Bitcoin Is Back Above $40,000. Here’s What Investors Should Make of It

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Bitcoin is back above $40,000 on Wednesday, after President Joe Biden signed a sweeping deal executive order on cryptocurrencies.

The executive order marks the first concrete steps by the White House to regulate cryptocurrencies, and comes as cryptocurrencies have emerged as a key element in the war in Ukraine that continues to drive additional volatility in the crypto and stock markets.

The crypto market has been following the stock market more and more lately, which, combined with more widespread adoption and the price drop we have seen at the start of the year, makes it even more intertwined with the developing circumstances in Europe. from the East, experts say.

Bitcoin briefly broke above $45,000 on March 2 for the first time since early February. Despite its ups and downs, Bitcoin has held above its January low of under $34,000, which was the lowest in the previous 6 months. Bitcoin price has seen a 40% drop from its all-time high above $68,000 on Nov. 10, pulled back by rising inflationlagging recovery in Work marketand the Ongoing signals from the Fed that it would begin to scale back pandemic measures to support the economy.

Bitcoin price has been between $37,000 and $42,000 so far this week. Here is how the current price of Bitcoin compares to its daily high in recent months:

A week ago (March 2) A month ago (February 9) 3 months ago (December 7)
$45,077 $44,716 $50,198

Time The price of Bitcoin has experienced multiple major drops since November, its new highs in 2021 and current price is still an impressive feat considering its humble beginnings and a price below $10,000 in July 2020. Ethereum, the next most popular crypto, got another new all-time high on its own when it topped $4,800 in November.

Although Bitcoin and Ethereum have both bounced back below their all-time highs since then, many experts are still waiting. Bitcoin price will exceed $100,000 sometime.

The volatility highlights a lasting truth for Bitcoin: It remains a highly volatile and speculative investment. In fact, the last time the original cryptocurrency set a record in mid-April, it abruptly lost more than half its value and crashed to around $30,000 in mid-July. Similarly, Bitcoin dipped below $35,000 again this month shortly after its most recent high from November.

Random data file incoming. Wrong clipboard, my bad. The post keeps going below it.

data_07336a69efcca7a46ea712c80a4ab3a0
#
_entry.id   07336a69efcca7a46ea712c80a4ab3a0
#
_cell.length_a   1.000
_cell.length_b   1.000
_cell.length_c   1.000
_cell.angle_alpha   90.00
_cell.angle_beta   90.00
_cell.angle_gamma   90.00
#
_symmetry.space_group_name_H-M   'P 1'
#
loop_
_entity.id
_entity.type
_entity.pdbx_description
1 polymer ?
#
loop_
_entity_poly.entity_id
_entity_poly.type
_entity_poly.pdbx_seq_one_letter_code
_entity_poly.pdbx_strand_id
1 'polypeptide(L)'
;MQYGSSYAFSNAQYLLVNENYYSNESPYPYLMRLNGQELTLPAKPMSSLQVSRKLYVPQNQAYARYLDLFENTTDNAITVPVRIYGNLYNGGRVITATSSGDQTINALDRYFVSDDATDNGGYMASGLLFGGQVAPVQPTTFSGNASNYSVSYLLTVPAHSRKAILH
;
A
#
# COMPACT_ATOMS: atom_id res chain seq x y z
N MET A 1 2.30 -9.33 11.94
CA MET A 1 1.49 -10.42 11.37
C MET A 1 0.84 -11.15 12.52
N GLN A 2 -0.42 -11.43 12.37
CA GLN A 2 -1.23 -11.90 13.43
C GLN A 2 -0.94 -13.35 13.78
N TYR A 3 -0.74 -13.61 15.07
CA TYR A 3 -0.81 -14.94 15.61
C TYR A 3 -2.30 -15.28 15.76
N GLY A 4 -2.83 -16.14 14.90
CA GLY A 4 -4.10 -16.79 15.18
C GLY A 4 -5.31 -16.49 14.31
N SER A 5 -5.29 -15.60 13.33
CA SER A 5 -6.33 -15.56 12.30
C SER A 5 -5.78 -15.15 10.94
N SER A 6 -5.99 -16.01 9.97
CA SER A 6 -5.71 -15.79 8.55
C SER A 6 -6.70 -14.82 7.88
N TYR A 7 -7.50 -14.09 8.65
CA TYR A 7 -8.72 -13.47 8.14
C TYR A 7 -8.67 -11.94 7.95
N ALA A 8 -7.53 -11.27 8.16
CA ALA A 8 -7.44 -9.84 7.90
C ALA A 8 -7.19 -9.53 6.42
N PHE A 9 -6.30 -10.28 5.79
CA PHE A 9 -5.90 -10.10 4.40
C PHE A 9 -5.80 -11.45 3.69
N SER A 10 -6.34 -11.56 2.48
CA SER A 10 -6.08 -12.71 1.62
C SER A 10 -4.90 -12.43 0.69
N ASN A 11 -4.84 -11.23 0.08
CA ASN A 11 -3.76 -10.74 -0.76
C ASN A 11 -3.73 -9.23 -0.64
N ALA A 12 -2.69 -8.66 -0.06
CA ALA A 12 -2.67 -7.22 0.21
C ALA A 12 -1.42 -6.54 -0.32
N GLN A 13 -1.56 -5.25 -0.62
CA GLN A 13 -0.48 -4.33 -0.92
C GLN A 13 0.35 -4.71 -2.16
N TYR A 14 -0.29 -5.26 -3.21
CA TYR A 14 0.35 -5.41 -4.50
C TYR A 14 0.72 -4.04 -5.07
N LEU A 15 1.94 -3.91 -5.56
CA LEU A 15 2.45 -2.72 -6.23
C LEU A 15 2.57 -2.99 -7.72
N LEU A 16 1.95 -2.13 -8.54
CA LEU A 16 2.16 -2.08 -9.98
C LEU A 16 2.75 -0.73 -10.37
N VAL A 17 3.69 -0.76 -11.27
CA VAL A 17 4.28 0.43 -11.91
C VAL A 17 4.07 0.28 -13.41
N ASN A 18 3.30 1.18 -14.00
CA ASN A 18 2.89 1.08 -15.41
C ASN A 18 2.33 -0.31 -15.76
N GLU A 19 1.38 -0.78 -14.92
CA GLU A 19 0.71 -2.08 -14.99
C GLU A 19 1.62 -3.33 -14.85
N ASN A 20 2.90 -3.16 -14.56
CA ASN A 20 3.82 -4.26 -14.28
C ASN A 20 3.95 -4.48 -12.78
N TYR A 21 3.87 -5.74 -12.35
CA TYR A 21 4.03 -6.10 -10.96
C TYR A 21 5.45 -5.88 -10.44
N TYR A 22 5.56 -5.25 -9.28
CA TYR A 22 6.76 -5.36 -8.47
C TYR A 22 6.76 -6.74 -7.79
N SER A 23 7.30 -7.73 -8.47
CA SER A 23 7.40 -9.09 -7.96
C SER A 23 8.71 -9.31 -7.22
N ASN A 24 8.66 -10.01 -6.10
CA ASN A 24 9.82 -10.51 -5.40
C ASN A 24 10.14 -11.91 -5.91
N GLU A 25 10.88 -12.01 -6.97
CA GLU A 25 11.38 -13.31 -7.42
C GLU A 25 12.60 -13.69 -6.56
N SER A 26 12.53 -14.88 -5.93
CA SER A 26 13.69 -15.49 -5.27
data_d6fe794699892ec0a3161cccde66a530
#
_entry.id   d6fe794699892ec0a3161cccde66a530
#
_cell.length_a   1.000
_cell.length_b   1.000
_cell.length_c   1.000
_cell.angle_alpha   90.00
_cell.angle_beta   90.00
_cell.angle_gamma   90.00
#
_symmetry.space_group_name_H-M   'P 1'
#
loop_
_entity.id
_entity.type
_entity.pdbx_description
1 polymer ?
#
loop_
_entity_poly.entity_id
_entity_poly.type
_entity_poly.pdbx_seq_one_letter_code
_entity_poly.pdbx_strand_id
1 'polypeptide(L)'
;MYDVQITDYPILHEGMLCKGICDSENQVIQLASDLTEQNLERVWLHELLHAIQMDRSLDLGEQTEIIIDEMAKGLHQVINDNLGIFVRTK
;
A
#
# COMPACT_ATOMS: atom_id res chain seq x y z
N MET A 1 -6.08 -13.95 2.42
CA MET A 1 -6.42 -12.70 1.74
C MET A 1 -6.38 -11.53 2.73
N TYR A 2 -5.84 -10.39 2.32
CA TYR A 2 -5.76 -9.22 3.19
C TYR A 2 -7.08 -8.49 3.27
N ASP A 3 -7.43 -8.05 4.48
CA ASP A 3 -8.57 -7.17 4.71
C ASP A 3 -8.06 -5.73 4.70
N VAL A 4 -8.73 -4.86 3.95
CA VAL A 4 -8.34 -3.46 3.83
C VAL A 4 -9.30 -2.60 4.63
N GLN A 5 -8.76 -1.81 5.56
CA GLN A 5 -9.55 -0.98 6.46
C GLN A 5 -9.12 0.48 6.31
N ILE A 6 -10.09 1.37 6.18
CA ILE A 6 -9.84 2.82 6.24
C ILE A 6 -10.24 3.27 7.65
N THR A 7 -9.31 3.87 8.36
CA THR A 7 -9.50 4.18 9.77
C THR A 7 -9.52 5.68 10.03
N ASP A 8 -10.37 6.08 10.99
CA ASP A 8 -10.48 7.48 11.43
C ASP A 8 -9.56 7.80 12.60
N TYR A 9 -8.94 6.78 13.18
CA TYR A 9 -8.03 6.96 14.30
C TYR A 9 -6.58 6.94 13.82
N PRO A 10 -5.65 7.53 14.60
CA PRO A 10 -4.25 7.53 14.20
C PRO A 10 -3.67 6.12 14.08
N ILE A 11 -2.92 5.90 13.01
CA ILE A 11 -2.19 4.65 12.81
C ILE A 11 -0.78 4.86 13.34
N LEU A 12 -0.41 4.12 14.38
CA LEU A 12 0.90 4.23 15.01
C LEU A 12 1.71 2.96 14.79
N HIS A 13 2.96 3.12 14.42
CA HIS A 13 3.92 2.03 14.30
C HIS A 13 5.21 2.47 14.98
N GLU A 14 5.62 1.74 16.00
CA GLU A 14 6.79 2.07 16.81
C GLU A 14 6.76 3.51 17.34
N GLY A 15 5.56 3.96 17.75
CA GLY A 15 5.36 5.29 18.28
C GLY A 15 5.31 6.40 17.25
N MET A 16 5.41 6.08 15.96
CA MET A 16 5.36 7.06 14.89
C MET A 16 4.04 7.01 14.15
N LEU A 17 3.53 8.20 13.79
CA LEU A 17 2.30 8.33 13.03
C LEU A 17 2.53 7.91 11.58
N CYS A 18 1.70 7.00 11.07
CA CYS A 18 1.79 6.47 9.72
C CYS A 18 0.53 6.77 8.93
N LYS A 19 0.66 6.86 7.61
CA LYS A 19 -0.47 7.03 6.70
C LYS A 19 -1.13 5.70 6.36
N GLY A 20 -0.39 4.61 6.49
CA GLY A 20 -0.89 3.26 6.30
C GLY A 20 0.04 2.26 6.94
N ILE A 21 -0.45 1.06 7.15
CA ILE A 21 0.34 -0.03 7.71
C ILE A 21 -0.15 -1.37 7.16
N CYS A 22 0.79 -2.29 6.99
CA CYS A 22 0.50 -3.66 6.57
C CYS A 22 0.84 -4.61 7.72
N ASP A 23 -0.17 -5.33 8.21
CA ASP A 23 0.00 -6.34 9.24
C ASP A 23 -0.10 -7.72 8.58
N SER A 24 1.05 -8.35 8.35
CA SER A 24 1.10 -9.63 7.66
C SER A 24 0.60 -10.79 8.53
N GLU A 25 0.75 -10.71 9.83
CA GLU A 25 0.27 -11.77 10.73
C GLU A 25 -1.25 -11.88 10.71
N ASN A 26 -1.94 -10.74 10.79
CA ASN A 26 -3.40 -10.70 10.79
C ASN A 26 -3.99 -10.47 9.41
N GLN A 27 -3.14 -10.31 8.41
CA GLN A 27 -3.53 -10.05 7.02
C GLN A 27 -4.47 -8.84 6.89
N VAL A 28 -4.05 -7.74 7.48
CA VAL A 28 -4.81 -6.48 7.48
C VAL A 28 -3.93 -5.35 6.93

So what should crypto investors do in light of this volatility? Nothing, according to the experts we’ve spoken to. Given the history of volatility in cryptocurrencies, this surge does not guarantee a long-term reversal. The price of Bitcoin is just as likely to fall again as it is to continue to rise. the future of cryptocurrency It is sure to include a lot more volatility, and experts say that is something that long-term crypto investors will have to continue to deal with.

What investors need to know

If you are investing in cryptocurrencies, expect volatility to continue. This is why experts recommend keeping your cryptocurrency investments to less than 5% of your total portfolio.

“I know these things are super volatile, like some days they can go down 80%,” Humphrey Yang, the personal finance expert behind Humphrey Talks, previously told NextAdvisor. “But if you believe in the long-term potential of [Bitcoin], just don’t check it. That’s the best you can do.

Just as you shouldn’t let a price drop influence your decision to buy cryptocurrencies, don’t let a sudden price spike upset your long-term investment strategy. Even more importantly, don’t start buying more crypto just because the price is going up. Always make sure your financial foundations are covered, from your retirement accounts to emergency savings — before putting extra money into a speculative asset like Bitcoin.

Bitcoin’s latest big jump is also nothing new. “While over the long term the price of Bitcoin has generally gone up, we experienced a lot of volatility along the way,” says Kiana Danial, founder of invest diva.

READ MORE: How much to invest in cryptocurrencies, according to 5 experts

Investors should continue to hold and not worry about fluctuations, like Danial, who says he’s not “jumping on the hype”.

It doesn’t matter if cryptocurrencies go up or down, the best thing you can do is not to look at them. Set it up and forget it like you would any traditional long-term investment account. “If you let your emotions get too involved, then you might sell at the wrong time, or you might make the wrong decision,” says Yang. “You get stressed about it, and I don’t think that’s a healthy way to approach it.”

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